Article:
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webwiller
March 1st, 2011, 03:27 PM
Hi guys,
my notebook stopped detect my hard drive. Even the bios says HARD DRIVE: (and leave the space blank. Is there anyway I can check it with ubuntu live cd (which is my only way to communicate with the pc as it says "Operative System not found") before buying a new hdd?
Thx a lot in advance!

grahammechanical
March 1st, 2011, 03:35 PM
Can you set the boot order in the BIOS? If so, make sure the machine is set to boot from the CD/DVD drive before booting from the hard disc.

The Ubuntu Live CD is designed to do just what you want. It is our rescue disc as well as our install disc.

Have you considered that the problem rests with the BIOS program itself? It should be possible to reset the BIOS back to the factory default settings. What does the user manual say?

Consider all options before taking action. Think before jumping to a solution. You may cause more damage.

Regards.

webwiller
March 1st, 2011, 03:42 PM
I dont have user manual but I managed to make live cd work, bios is set to cd drive and I did restore bios factory defaults but it is bios itself that does NOT see any hdd, neigher does gparted: no devices found.
Any clue?
Anythink I can do through terminal to ceck hdd status?

ajgreeny
March 1st, 2011, 04:07 PM
If the BIOS sees nothing I doubt ubuntu will, but try
sudo fdisk -l in terminal, lower case L at the end, not 1 or I.

pricetech
March 1st, 2011, 04:12 PM
It does sound like you have a failed hard drive. You said you already reset the BIOS to defaults. I'd start with manufacturer's diagnostics for both the laptop and drive before I used anything else.

Hopefully you're still under warranty and have good backups of your data.

webwiller
March 1st, 2011, 04:20 PM
If the BIOS sees nothing I doubt ubuntu will, but try
sudo fdisk -l in terminal, lower case L at the end, not 1 or I.


What I get as an anwer is absolutely nothing! Blank line.

srs5694
March 1st, 2011, 06:36 PM
I agree that this sounds like a hardware failure; however, it might not be the hard disk itself. It's possible that the hard disk has worked free of its connection, that a connecting cable is bad, or that the hard disk controller circuitry on the motherboard has died. Since this is a notebook computer, the easiest problem to fix would be if the drive has worked free of its connection; that can be fixed by removing and re-attaching the hard disk. (At least some modern computers have panels in their bottoms that provide easy access to the hard disk, so you can do this pretty easily. On other computers, you'd need to partially disassemble the machine to do this, which is obviously difficult.)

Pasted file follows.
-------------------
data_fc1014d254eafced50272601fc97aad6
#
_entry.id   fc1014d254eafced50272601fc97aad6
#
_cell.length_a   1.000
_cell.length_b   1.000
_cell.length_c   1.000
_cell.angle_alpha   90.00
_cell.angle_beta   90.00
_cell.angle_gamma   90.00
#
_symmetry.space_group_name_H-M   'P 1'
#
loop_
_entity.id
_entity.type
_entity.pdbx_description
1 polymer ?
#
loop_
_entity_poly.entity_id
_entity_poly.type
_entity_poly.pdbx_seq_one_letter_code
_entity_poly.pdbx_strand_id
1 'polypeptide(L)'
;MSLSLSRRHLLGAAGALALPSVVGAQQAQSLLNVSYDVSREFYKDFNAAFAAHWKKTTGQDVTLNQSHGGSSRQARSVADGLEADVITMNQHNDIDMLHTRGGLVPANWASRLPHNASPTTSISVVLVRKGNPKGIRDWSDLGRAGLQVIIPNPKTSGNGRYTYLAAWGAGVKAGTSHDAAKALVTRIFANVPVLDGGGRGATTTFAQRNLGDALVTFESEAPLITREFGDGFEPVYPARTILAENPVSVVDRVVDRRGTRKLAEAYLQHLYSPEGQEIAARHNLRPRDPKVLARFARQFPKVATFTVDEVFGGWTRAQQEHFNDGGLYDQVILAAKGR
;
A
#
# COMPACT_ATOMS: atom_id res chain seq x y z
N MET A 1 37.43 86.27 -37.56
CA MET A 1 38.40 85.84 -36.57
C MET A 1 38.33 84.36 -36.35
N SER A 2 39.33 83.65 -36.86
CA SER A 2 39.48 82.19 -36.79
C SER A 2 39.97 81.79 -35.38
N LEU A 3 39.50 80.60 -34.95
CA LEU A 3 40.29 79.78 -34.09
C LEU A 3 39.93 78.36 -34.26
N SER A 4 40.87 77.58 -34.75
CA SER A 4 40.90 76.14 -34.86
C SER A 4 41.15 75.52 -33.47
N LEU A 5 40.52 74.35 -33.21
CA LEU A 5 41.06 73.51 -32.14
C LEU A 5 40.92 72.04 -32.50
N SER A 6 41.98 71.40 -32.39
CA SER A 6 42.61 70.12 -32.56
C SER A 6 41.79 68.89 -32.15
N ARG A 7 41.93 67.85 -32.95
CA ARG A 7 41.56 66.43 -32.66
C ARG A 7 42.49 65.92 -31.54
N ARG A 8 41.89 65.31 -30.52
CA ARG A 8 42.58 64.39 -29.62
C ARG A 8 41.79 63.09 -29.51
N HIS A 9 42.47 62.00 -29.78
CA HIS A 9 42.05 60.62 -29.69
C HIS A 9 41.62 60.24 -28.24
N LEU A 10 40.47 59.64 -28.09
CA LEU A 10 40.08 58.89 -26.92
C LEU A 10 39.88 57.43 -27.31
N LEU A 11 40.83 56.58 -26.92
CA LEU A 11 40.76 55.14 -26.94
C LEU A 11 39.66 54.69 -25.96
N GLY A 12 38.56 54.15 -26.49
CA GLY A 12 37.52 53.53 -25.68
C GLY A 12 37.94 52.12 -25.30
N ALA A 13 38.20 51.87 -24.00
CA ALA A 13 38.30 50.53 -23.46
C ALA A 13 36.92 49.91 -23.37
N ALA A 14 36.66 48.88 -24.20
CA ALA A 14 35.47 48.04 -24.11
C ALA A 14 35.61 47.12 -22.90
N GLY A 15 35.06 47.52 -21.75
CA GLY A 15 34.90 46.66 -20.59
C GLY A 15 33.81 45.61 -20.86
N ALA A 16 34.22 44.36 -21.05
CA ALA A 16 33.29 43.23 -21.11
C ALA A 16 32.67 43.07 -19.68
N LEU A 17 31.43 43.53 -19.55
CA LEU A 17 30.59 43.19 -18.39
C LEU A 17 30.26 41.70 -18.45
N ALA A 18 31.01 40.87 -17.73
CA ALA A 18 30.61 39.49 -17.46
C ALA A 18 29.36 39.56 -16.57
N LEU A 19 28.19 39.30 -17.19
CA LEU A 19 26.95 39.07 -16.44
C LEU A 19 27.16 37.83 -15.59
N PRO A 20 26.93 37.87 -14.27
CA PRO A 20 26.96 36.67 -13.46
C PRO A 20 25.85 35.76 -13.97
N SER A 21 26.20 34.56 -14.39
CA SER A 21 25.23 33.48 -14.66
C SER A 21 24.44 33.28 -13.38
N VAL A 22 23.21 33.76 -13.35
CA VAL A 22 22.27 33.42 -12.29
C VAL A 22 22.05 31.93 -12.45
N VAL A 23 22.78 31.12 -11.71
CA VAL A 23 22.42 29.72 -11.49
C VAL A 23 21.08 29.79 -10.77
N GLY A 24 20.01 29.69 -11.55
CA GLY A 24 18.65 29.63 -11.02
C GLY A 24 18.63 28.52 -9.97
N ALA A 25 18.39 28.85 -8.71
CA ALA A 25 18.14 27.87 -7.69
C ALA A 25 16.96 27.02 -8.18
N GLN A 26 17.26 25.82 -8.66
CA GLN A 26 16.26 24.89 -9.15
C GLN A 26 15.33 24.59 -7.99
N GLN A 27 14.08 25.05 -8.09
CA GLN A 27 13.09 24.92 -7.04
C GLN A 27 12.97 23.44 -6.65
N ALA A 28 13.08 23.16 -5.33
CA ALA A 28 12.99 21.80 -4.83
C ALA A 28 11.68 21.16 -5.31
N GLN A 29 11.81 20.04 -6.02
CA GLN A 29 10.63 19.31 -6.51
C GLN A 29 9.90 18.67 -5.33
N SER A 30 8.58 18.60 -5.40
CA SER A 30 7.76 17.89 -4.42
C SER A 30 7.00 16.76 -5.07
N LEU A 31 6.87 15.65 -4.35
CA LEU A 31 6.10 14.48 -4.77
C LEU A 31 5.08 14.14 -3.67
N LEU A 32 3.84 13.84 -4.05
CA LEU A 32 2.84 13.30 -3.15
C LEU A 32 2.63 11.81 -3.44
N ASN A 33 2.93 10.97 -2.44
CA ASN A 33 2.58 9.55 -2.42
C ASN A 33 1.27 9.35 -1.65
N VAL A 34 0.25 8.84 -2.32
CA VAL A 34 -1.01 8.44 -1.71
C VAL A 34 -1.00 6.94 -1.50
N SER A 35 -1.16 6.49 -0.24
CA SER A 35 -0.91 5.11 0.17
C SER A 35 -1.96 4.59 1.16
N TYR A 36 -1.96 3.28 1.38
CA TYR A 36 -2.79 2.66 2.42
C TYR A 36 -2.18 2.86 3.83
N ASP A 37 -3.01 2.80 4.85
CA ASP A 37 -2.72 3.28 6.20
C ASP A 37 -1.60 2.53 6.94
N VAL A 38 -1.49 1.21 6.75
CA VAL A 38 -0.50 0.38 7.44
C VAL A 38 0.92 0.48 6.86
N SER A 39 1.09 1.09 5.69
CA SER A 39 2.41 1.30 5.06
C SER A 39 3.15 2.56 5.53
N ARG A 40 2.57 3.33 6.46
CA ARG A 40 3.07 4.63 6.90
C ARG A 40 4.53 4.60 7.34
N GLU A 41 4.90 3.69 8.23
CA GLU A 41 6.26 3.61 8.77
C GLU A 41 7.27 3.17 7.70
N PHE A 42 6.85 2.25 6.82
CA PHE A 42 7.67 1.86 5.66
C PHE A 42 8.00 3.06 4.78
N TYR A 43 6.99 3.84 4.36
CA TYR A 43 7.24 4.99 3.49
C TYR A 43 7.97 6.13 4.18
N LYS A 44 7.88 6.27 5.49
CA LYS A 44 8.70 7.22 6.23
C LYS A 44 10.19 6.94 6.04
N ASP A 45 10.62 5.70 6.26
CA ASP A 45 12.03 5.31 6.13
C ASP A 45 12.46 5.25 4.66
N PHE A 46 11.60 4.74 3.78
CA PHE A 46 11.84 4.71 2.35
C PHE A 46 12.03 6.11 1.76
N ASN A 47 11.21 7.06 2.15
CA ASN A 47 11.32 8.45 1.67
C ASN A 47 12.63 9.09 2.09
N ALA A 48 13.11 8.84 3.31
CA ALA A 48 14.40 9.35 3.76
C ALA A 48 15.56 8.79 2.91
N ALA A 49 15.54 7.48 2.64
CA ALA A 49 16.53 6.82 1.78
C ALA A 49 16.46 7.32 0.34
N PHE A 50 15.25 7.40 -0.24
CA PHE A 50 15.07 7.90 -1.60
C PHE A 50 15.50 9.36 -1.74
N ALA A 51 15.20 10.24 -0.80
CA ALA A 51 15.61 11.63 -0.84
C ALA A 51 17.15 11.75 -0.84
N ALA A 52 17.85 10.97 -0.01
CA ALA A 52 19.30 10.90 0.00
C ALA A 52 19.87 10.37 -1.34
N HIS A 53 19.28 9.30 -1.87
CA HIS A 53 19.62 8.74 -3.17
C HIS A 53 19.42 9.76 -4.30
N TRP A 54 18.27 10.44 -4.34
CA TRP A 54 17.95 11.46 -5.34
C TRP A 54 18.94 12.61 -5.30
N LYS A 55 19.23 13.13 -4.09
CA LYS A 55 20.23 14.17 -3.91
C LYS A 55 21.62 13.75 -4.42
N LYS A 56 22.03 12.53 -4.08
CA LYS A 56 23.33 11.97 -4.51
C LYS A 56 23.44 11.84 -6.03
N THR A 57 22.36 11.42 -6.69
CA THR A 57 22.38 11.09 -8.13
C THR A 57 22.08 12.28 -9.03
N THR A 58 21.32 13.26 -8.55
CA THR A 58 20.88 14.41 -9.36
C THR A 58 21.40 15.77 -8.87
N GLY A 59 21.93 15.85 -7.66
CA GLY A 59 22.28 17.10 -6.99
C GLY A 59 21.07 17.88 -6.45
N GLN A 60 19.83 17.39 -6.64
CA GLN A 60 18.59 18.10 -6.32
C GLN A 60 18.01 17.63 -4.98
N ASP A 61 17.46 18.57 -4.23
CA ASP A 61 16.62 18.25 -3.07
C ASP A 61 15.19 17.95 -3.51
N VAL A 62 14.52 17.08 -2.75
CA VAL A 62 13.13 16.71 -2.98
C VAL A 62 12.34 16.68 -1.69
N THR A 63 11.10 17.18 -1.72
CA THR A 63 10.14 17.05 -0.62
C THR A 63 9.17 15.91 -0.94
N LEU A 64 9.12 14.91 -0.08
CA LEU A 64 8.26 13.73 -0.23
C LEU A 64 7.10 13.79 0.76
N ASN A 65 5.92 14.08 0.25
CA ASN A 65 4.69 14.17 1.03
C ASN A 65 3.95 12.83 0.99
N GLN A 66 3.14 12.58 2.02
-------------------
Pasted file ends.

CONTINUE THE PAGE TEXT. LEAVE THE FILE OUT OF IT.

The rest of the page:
If re-attaching the hard disk doesn't work, then the next easiest problem to fix would be a dead hard drive. You can buy a replacement drive, but you'll need to re-install everything from a backup. (You do have backups of your important data, I hope!) Of course, since you don't know if the disk is bad, buying a new disk could be a pointless expense. You can remove the hard disk and attach it to another computer (even a desktop system), or us a USB-to-SATA or USB-to-PATA adapter to test the drive on your laptop (via a CD boot), in order to test the disk. If you don't have the hardware or expertise to do any of these things, you'll need to either get help from a friend or take the computer to a shop and pay them to do the diagnostics.

If you do the diagnostics, then that leaves the tricky internal problems: Bad cables (actually fairly cheap to fix) or bad motherboard disk controller (ridiculously expensive to fix; plan to buy a new laptop if this is the problem).

webwiller
March 3rd, 2011, 11:13 PM
I agree that this sounds like a hardware failure; however, it might not be the hard disk itself. It's possible that the hard disk has worked free of its connection, that a connecting cable is bad, or that the hard disk controller circuitry on the motherboard has died. Since this is a notebook computer, the easiest problem to fix would be if the drive has worked free of its connection; that can be fixed by removing and re-attaching the hard disk. (At least some modern computers have panels in their bottoms that provide easy access to the hard disk, so you can do this pretty easily. On other computers, you'd need to partially disassemble the machine to do this, which is obviously difficult.)

If re-attaching the hard disk doesn't work, then the next easiest problem to fix would be a dead hard drive. You can buy a replacement drive, but you'll need to re-install everything from a backup. (You do have backups of your important data, I hope!) Of course, since you don't know if the disk is bad, buying a new disk could be a pointless expense. You can remove the hard disk and attach it to another computer (even a desktop system), or us a USB-to-SATA or USB-to-PATA adapter to test the drive on your laptop (via a CD boot), in order to test the disk. If you don't have the hardware or expertise to do any of these things, you'll need to either get help from a friend or take the computer to a shop and pay them to do the diagnostics.

If you do the diagnostics, then that leaves the tricky internal problems: Bad cables (actually fairly cheap to fix) or bad motherboard disk controller (ridiculously expensive to fix; plan to buy a new laptop if this is the problem).

Thanx for your effort :), I got your point, I'll go through these check ups and let you know...:(